New total eclipse of the moon will occur on January 20: will be the last until 2021 | Technology


The inhabitants of America, much of Europe and West Africa will be able to observe a total eclipse of the Moon on January 20 or 21 (depending on their location), which will be the last of this type until 2021.

For North and South America, the total eclipse will occur in the early evening of the 20th or early morning., while in Europe and Africa will be seen shortly before sunrise on the 21st. Further east of the planet, the phenomenon will be barely visible because it will be daytime.

The full moon will be in the shadow of the Earth between 03:34 and 06:51 GMT (between 00:34 and 03:51 in Chile).

The eclipse will be total for one hour from 04:41 GMT (01:41 hours in Chile), according to the timetables prepared by NASA.

The total phase of the eclipse will be 45 minutes shorter than that of the great eclipse of July 2018, which will continue to be the longest in the 21st century.

During the total eclipse, the earth's natural satellite will not be completely invisible, but will turn red. This is because the sun's rays will not reach directly, and instead a small part of the red rays will seep through the Earth's atmosphere and refract over the Moon.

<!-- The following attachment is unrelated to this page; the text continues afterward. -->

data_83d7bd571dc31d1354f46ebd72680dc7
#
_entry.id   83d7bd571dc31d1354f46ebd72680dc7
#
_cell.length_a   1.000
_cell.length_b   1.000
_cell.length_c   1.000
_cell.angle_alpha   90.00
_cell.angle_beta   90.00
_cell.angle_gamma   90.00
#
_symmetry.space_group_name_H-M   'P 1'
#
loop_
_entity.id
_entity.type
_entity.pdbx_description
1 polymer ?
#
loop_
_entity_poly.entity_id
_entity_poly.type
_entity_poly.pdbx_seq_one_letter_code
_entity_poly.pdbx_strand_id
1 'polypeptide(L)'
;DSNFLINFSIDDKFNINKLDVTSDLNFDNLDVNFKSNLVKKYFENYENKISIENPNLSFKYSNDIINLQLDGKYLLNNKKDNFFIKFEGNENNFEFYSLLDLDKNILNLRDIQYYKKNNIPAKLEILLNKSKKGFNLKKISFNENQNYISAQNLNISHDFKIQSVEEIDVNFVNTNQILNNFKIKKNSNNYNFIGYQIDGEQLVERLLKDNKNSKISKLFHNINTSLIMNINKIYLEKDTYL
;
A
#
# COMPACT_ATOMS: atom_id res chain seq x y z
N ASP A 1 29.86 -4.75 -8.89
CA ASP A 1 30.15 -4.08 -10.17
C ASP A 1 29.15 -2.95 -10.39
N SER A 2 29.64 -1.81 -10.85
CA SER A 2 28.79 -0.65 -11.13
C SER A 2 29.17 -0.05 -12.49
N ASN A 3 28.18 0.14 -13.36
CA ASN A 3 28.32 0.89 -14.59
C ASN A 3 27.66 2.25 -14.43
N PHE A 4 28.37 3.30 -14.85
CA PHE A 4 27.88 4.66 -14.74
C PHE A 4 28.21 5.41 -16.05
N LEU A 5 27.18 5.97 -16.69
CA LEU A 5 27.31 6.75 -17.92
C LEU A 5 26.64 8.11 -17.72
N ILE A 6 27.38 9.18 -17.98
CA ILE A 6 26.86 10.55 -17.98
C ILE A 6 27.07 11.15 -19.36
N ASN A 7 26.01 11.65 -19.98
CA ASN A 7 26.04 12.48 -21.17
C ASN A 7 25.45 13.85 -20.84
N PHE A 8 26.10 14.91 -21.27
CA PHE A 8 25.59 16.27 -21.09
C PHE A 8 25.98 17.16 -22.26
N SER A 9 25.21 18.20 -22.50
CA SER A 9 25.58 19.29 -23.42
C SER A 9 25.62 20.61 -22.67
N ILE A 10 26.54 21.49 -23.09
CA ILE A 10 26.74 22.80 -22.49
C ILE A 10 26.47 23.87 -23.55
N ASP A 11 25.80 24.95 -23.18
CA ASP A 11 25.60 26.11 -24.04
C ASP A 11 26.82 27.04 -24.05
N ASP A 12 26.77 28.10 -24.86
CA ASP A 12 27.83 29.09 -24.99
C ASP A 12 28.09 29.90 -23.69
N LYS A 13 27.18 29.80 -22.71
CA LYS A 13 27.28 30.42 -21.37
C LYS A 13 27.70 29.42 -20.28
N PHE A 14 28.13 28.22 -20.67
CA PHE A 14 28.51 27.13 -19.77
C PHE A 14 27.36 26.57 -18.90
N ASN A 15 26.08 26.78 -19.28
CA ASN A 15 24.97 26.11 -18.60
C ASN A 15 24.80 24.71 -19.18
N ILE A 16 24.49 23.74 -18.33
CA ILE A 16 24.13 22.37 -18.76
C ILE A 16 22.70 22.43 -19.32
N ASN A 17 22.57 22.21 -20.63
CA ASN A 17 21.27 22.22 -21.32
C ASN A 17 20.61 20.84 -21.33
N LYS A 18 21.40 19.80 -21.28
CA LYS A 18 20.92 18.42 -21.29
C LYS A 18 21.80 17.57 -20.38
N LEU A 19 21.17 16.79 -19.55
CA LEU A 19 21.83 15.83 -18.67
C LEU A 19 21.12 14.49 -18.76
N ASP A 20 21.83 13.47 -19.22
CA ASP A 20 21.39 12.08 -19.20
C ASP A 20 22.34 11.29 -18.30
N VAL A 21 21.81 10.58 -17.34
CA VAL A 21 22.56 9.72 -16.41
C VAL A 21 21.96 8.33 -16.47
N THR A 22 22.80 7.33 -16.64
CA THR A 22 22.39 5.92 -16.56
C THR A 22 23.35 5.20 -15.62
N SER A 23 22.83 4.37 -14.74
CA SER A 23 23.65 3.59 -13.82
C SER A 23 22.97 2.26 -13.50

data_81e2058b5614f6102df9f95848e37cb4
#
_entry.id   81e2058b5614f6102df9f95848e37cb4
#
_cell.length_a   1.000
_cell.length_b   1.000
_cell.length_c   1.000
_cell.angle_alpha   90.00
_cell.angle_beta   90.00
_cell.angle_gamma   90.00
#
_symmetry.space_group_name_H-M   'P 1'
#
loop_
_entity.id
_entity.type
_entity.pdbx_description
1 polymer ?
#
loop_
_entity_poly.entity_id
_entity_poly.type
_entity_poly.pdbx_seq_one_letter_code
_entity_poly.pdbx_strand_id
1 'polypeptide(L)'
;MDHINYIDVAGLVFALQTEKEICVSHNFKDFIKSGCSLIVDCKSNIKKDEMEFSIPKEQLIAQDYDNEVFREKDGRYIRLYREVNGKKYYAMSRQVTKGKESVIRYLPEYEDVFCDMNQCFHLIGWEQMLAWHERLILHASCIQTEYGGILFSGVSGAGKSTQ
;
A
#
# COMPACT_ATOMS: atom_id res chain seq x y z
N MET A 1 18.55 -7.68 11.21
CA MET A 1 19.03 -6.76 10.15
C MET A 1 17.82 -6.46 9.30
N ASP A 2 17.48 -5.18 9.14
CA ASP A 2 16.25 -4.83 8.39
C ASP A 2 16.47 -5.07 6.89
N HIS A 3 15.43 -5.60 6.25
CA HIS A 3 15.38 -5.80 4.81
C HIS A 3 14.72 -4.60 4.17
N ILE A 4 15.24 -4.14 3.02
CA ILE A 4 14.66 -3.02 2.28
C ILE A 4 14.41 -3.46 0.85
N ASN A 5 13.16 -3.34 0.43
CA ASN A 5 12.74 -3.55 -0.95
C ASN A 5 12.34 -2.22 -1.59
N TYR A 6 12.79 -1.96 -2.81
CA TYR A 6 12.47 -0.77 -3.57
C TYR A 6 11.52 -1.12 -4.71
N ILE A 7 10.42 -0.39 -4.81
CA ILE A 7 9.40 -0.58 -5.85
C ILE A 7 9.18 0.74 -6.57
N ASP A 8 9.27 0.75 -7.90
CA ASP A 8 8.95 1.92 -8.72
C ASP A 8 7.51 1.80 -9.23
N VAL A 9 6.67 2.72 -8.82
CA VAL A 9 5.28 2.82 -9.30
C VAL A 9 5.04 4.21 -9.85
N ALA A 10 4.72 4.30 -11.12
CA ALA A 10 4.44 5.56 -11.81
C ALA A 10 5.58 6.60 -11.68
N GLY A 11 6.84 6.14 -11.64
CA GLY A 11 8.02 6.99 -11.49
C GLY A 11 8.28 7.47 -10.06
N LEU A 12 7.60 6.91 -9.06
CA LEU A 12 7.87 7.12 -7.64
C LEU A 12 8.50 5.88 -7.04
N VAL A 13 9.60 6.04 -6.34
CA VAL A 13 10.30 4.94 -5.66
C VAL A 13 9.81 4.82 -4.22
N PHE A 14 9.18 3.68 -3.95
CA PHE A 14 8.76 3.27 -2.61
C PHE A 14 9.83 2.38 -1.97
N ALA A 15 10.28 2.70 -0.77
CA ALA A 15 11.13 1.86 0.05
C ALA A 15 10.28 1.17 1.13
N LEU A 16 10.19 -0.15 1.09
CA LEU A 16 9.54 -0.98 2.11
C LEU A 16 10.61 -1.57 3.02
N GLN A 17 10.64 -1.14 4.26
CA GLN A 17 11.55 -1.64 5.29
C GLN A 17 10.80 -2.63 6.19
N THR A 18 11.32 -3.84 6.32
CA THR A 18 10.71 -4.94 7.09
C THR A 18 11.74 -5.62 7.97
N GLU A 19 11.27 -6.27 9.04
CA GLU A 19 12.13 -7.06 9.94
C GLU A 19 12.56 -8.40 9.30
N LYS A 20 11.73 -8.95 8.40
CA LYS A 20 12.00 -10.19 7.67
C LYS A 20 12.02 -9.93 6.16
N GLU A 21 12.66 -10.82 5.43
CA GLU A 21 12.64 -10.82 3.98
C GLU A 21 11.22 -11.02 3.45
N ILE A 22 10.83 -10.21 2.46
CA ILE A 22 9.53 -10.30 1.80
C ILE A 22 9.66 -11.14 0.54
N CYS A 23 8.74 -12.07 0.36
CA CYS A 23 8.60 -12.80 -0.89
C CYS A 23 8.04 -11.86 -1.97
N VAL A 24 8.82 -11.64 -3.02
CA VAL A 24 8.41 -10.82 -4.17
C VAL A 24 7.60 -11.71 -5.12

"It's the last chance of a good time to see a total lunar eclipse," told AFP news agency Bruce Betts, chief scientist at the Planetary Society, an American astronomy organization.

The next total eclipse will be in May 2021 although there are other partial ones that will occur sooner.

Total lunar eclipses can occur two or three times a year and occur when the Earth is exactly between the Sun and the Moon. It is necessary that the sky is clear to observe it, because clouds often spoil the spectacle.

Fans of astronomy will be able to compare the small variations of the red tone of the moon at this time. "Everything depends on what's in the atmosphere. Just as sunsets change color from day to day, eclipses vary according to the particles in the atmosphere, or if there is a volcanic eruption, for example," he says. Bruce Betts.

No telescope is needed to take advantage of the eclipse. To see the craters of the Moon, the planetologist recalls that a simple pair of binoculars may suffice.


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